Specialists will take the customary deliberations about arts and culture into new, substantive, and shaping discussion. Beyond “leisure” or “entertainment,” beyond art’s personal impacts, beyond contributions to tourism, community building, or the classroom, do the arts and culture power progress? This convening will ask if (and how) the arts provide structures and strategies for social change, how they help define peoples and nations, how they deal with actual matters of life and death. Are the arts essential in ways that economics and medicine and politics are? If so, how is this manifest? What are the theoretical bases that ground the arts and govern our expectations of them?
Entries categorized "Events"
Are the Arts Essential?.
A panel of faith leaders discuss the Jacob story as told in three religions: Christianity, Islam, and Judaism.
Presented in conjunction with the special exhibition Zurbarán’s Jacob and His Twelve Sons: Paintings from Auckland Castle, on view through April 22.
Free with museum admission and online registration is required
On Tuesday evening, Barnard’s Sulz Parlor was packed with eager listeners. Like her heroine, Sana Amanat was warm, funny and down-to-earth. Amanat, the child of Pakistani immigrants, worked in magazine publishing after graduating from Barnard. From there she moved to an indie comic book company. She was hired by Marvel in 2009, where she currently works as director of content and character development.
Interviewing her was Professor Hussein Rashid, adjunct professor of religion at Barnard, whose work focuses on Muslims and American popular culture. He starts with the most important question of all: How did her time at Barnard inform and prepare her for her work as a comic book editor?
The methods of the Digital Humanities present an opportunity to think about the goals and methods in the Study of Religion. The emergence of these new tools challenges the ways in which we consider academic work, and the premises around which Study of Religion is built. By broadening the scope of what we can do with “religious” material, we can more broadly imagine what religion is
Sana Amanat '04, director of content and character development at Marvel Comics, created the first Muslim superhero with her own book series, Kamala Khan. Amanat joins Hussein Rashid, adjunct professor of religion at Barnard College, to discuss growing up Pakistani- American and what Barnard meant to her. The evening will cover the journey she took to create a female comic book character in a male-dominated field, why Ms. Marvel is so important right now, and what’s next for women in comics.
I will be speaking at Columbia University's Muslim Protagonist Conference on Feb. 24, 2018.
Details and registration can be found here: https://www.facebook.com/themuslimprotagonist/
This Week: American Values Religious Voices How might religious values be expressed in our current political situation? At this interfaith panel with Professor Aaron Koller, Professor Hussein Rashid, and Trinity’s Theologian-in-Residence, Dr. Deirdre Good, we will discuss our involvement in the project American Values Religious Voices (valuesandvoices.com).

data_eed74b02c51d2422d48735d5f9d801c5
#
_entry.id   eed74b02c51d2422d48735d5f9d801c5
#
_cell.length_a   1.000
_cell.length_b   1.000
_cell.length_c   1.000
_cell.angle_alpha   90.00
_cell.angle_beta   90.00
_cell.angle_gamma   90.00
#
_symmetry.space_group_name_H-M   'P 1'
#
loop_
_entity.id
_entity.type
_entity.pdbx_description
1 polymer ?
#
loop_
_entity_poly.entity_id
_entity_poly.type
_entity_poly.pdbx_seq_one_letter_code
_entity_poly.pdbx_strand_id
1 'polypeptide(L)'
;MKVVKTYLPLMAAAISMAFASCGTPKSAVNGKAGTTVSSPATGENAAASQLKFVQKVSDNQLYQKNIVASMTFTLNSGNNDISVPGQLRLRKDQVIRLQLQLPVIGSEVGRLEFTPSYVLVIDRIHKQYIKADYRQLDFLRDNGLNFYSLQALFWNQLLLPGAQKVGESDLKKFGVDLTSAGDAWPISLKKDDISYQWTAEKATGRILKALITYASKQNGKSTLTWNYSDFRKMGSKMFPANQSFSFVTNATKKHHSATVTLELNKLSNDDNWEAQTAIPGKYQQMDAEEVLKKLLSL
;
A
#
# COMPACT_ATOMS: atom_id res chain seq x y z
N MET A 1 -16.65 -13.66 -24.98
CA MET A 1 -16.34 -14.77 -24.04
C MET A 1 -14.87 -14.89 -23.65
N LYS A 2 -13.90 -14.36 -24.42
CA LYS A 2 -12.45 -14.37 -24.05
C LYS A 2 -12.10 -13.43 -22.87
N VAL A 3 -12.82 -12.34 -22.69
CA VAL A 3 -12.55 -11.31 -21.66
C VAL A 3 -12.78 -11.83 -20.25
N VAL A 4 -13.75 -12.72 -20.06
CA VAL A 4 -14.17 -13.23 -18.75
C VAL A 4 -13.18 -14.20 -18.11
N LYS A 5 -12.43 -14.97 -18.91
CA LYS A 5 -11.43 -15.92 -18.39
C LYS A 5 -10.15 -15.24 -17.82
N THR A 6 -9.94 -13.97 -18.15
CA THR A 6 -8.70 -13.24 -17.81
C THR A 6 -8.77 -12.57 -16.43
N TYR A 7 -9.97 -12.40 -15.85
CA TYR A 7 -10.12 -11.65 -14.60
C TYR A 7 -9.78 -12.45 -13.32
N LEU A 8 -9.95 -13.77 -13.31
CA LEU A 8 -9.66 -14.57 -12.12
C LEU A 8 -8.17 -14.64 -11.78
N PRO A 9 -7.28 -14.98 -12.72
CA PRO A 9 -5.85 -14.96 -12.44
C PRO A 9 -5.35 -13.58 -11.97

Muslim identity and practices are featured more comics than ever, from mainstream titles like Ms. Marvelto independent graphic memoirs. This panel at the 2017 Massachusetts Independent Comics Expo (MICE) takes stock of this important growing field — including the brand-new book Muslim Superheroes: Comics, Islam, and Representation — and presents the perspectives of both academics and creators. Featuring discussion with Hussein Rashid (Religion Professor, Barnard College; Contributor, Muslim Superheroes), A. David Lewis (Instructor, MCPHS University; Co-Editor, Muslim Superheroes; writer, Kismet, Man of Fate), Sara Alfageeh (Illustrator, Co-Director, BOY/BYE series MIPSTERZ project), and Hillary Chute (English Professor, Northeastern Unitersity).
Talkback Series on Japanese Internment During WWII to Follow HOLD THESE TRUTHS at Sheen Center.
Following select performances of Jeanne Sakata's Hold These Truths, directed by Lisa Rothe and starring Joel de la Fuente (Amazon's The Man in the High Castle), Hang a Tale Theater Company will welcome a diverse panel of guests to discuss the history of forced Japanese internment during WWII and the parallels to our current time, when Muslims and other minorities are again fighting to preserve their civil liberties.
Panelists will include Julie Azuma (President of "Different Roads to Learning"), Albert Fox Cahn Esq. (Legal Director of The Council on American-Islamic Relations, New York), Allison Hi (member of the Day of Remembrance Committee), David Okada (co-chair of the Japanese American Citizen's League), Hussein Rashid, PhD (academic, speaker, educator, and founder of islamicate L3C) and playwright Jeanne Sakata (actor of film, television, and theater, and the writer of Hold These Truths). Other panelists may be added at a later date.
Bruce Springsteen makes Pakistani music? Despite the long presence of Muslims in America, Islamophobia is on the rise. Like many other communities, Muslims turn to their faith to help craft a response, and the results enrich American culture. Come here how qawwali, a Muslim devotional music from South Asia, is now an American music.